Total Ionospheric Conductance: Summation of Sources

Conductivity of the ionosphere allows the complex system of
magnetospheric currents to flow through. Conductivity is governed by
several factors including electron density and temperature, whose
influence is highly dynamic during geomagnetic storm events. Thus, it is
a crucial parameter that must be determined for space weather modeling
to specify the coupling between the magnetosphere, ionosphere and
thermosphere systems. Major sources of ionospheric conductivity are
solar EUV and particle precipitation which includes Diffuse (Diff.),
Monoenergetic (ME) and Broadband (BB) precipitations. Conductance Σ is
the height integrated version of conductivity. Empirically, total
ionospheric conductance (Hall and Pedersen) is known to be the root sum
square of individual conductance terms [Wallis and Budzinski, 1981],
considering that conductivity resulting from different processes are not
linearly additive and corresponding ionization rates shall be added at
each altitude and then integrated over the desired altitude range. With
the inclusion of the less energetic broadband precipitation that was
found to cause ionization in the bottom-side F region, the expression
for the total ionospheric conductance was modified by the linear
addition of the contribution of the broadband precipitation to the total
Hall and Pedersen conductance[Zhang et al., 2015].In this study,
using a 3-dimensional global physics based model GITM (Global Ionosphere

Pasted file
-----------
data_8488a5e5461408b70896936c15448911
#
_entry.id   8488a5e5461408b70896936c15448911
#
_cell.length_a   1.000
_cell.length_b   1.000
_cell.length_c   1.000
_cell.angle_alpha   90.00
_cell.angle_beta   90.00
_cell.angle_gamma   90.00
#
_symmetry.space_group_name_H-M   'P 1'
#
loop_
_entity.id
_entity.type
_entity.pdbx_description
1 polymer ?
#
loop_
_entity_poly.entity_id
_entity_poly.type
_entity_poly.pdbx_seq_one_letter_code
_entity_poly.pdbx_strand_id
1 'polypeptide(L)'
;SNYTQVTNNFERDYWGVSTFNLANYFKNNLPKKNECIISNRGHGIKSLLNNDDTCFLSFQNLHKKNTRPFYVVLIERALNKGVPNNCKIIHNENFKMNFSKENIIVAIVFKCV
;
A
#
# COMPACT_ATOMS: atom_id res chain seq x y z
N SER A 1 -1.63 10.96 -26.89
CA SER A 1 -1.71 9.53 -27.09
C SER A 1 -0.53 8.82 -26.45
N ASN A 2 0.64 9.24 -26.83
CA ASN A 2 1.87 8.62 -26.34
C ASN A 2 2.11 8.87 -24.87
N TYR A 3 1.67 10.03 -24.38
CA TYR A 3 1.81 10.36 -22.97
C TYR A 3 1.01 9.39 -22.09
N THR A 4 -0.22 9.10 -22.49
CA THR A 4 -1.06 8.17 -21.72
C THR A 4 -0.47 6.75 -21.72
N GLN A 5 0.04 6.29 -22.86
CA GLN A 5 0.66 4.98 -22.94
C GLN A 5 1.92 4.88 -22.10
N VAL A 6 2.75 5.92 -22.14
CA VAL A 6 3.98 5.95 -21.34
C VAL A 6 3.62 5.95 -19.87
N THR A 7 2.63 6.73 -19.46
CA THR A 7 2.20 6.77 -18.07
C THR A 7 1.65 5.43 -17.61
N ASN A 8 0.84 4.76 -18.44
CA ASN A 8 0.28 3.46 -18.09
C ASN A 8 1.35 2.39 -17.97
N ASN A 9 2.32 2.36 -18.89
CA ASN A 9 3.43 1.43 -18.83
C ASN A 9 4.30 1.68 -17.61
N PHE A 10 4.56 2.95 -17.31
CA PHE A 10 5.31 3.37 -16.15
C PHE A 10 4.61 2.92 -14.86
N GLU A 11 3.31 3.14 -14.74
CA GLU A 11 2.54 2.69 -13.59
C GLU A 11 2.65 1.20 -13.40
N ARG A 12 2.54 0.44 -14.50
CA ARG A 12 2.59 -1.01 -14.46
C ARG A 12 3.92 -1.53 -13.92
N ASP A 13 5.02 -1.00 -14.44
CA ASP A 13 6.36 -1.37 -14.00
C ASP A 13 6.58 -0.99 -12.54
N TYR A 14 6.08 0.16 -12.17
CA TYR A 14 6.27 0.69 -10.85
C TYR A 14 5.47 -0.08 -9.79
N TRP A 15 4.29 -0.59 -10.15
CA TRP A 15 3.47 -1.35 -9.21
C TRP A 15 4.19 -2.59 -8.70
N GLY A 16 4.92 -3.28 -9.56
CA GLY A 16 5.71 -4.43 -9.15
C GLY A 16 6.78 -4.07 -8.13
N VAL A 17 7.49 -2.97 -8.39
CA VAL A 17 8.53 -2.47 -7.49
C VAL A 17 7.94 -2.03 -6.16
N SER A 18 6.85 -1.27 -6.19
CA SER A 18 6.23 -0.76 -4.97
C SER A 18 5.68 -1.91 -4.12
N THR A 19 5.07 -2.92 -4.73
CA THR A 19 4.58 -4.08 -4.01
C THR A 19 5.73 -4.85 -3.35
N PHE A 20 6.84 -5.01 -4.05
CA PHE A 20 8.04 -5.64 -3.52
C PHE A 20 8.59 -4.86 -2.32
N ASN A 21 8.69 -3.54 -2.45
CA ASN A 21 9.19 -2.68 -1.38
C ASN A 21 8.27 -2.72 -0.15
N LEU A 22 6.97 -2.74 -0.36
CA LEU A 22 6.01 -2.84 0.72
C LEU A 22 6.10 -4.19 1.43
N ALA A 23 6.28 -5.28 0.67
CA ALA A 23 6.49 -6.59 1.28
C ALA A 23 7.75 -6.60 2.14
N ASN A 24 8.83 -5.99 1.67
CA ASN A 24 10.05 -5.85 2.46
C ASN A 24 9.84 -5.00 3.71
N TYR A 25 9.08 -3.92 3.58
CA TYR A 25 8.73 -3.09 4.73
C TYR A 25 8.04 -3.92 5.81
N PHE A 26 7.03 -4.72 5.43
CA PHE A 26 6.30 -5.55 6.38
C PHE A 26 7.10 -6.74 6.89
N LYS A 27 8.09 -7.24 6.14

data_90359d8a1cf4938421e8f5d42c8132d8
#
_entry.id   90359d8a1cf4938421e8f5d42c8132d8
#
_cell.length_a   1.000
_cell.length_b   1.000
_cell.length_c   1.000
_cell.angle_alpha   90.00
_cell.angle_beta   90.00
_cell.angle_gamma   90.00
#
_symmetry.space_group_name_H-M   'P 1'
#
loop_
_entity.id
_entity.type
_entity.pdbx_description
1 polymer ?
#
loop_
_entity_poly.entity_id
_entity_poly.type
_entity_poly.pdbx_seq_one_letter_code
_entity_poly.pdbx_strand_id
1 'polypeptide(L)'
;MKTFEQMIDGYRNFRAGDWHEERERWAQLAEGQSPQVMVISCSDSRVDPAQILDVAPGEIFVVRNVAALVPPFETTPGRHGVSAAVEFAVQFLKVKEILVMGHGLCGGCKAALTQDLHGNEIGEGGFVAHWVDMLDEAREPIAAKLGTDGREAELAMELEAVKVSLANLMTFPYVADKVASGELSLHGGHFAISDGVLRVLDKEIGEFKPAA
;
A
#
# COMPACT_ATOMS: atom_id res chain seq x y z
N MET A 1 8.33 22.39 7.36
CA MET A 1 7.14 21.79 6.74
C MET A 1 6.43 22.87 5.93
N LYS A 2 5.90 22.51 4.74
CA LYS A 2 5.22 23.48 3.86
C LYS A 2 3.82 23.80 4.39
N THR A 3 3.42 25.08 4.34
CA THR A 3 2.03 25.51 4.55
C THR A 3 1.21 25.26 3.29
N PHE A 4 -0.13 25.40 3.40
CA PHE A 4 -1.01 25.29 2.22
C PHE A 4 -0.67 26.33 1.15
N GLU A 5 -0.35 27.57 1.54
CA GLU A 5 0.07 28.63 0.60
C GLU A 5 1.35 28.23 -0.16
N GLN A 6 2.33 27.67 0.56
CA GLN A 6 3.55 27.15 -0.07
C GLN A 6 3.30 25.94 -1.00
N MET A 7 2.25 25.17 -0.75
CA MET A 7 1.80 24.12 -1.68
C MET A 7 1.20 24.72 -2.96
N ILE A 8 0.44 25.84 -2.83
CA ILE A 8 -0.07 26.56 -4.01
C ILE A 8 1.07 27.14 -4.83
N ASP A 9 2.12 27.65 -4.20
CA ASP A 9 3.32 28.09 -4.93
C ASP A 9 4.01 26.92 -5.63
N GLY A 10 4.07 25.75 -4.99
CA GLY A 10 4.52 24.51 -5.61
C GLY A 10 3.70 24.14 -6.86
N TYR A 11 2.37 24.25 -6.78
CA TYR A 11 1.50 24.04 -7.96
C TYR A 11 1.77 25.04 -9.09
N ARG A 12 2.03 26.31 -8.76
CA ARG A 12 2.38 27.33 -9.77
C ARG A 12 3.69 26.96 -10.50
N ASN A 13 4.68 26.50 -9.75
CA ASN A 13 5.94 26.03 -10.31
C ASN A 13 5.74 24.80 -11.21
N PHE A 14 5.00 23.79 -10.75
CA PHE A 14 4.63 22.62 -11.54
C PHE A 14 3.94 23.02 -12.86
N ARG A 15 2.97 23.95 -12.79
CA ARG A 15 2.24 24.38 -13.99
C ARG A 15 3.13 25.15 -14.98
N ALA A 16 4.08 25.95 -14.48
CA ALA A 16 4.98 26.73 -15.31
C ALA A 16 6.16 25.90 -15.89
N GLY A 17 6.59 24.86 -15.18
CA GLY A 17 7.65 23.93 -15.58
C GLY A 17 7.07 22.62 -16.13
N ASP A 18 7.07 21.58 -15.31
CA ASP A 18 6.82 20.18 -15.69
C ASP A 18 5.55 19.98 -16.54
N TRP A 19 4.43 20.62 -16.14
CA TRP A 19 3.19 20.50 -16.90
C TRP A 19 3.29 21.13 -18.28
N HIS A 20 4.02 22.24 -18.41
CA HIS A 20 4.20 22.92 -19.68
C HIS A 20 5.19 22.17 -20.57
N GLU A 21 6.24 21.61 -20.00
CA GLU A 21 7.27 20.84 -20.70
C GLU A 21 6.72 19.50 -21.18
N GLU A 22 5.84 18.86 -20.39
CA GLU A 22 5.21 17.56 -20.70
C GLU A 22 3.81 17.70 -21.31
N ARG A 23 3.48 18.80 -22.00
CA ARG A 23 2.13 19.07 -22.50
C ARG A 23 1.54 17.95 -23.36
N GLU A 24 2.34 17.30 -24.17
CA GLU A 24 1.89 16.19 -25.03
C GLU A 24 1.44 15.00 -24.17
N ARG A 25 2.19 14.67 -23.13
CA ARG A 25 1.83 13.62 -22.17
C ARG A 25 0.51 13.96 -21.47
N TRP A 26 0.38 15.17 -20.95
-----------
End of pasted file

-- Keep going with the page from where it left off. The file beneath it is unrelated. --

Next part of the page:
Thermosphere Model), the validity of this combination of vector and
linear addition of individual source terms to the total ionospheric
conductance is examined and the more accurate expression for the
summation of sources contributing to the total conductance is
quantified. GITM is employed to calculate the Hall and Pedersen
conductance using the average energy, potential and energy flux for each
of the sources of conductance. Several scenarios are simulated where the
different sources of precipitation are paired with solar EUV radiation,
and the total conductance is obtained. Linear and vector summation of
conductance resulting from combinations of sources and individual
sources indicate that the contribution of broadband precipitation to the
total conductance also follows vector addition. To quantify the result
that the total conductance is the vector sum of individual sources,
error histograms are plotted and a set of metrics including RMSE, mean
error, standard deviation, correlation coefficient and fractional error
are enumerated for both linear and vector summation of individual
sources to produce the total conductance.